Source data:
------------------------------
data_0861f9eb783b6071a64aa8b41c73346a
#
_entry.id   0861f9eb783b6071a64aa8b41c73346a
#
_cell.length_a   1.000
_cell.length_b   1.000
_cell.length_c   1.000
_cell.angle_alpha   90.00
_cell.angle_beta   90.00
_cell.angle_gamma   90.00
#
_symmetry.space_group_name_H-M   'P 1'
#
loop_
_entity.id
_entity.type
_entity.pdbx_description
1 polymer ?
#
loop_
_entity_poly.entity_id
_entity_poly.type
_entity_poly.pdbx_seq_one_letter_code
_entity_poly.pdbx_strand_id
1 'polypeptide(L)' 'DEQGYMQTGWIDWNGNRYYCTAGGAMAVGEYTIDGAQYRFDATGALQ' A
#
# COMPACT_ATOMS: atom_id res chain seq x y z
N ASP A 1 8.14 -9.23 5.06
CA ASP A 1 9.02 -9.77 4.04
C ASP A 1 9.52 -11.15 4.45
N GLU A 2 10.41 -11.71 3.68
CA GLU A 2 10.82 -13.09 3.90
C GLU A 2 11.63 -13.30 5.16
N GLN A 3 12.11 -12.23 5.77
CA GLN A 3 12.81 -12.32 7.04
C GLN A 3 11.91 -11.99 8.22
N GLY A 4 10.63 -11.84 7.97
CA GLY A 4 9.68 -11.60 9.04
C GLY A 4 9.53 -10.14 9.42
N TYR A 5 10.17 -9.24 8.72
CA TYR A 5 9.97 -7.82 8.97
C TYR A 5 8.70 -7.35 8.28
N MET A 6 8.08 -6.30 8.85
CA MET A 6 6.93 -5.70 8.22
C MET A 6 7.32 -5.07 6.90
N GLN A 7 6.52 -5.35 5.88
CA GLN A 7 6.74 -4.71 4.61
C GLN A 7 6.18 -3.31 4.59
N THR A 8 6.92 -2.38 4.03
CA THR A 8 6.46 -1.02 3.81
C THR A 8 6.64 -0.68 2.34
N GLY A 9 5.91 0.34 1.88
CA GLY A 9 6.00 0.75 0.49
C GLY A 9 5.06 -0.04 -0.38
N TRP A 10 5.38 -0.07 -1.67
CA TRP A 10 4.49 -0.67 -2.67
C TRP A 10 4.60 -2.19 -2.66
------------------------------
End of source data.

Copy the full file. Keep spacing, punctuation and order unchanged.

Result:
data_0861f9eb783b6071a64aa8b41c73346a
#
_entry.id   0861f9eb783b6071a64aa8b41c73346a
#
_cell.length_a   1.000
_cell.length_b   1.000
_cell.length_c   1.000
_cell.angle_alpha   90.00
_cell.angle_beta   90.00
_cell.angle_gamma   90.00
#
_symmetry.space_group_name_H-M   'P 1'
#
loop_
_entity.id
_entity.type
_entity.pdbx_description
1 polymer ?
#
loop_
_entity_poly.entity_id
_entity_poly.type
_entity_poly.pdbx_seq_one_letter_code
_entity_poly.pdbx_strand_id
1 'polypeptide(L)' 'DEQGYMQTGWIDWNGNRYYCTAGGAMAVGEYTIDGAQYRFDATGALQ' A
#
# COMPACT_ATOMS: atom_id res chain seq x y z
N ASP A 1 8.14 -9.23 5.06
CA ASP A 1 9.02 -9.77 4.04
C ASP A 1 9.52 -11.15 4.45
N GLU A 2 10.41 -11.71 3.68
CA GLU A 2 10.82 -13.09 3.90
C GLU A 2 11.63 -13.30 5.16
N GLN A 3 12.11 -12.23 5.77
CA GLN A 3 12.81 -12.32 7.04
C GLN A 3 11.91 -11.99 8.22
N GLY A 4 10.63 -11.84 7.97
CA GLY A 4 9.68 -11.60 9.04
C GLY A 4 9.53 -10.14 9.42
N TYR A 5 10.17 -9.24 8.72
CA TYR A 5 9.97 -7.82 8.97
C TYR A 5 8.70 -7.35 8.28
N MET A 6 8.08 -6.30 8.85
CA MET A 6 6.93 -5.70 8.22
C MET A 6 7.32 -5.07 6.90
N GLN A 7 6.52 -5.35 5.88
CA GLN A 7 6.74 -4.71 4.61
C GLN A 7 6.18 -3.31 4.59
N THR A 8 6.92 -2.38 4.03
CA THR A 8 6.46 -1.02 3.81
C THR A 8 6.64 -0.68 2.34
N GLY A 9 5.91 0.34 1.88
CA GLY A 9 6.00 0.75 0.49
C GLY A 9 5.06 -0.04 -0.38
N TRP A 10 5.38 -0.07 -1.67
CA TRP A 10 4.49 -0.67 -2.67
C TRP A 10 4.60 -2.19 -2.66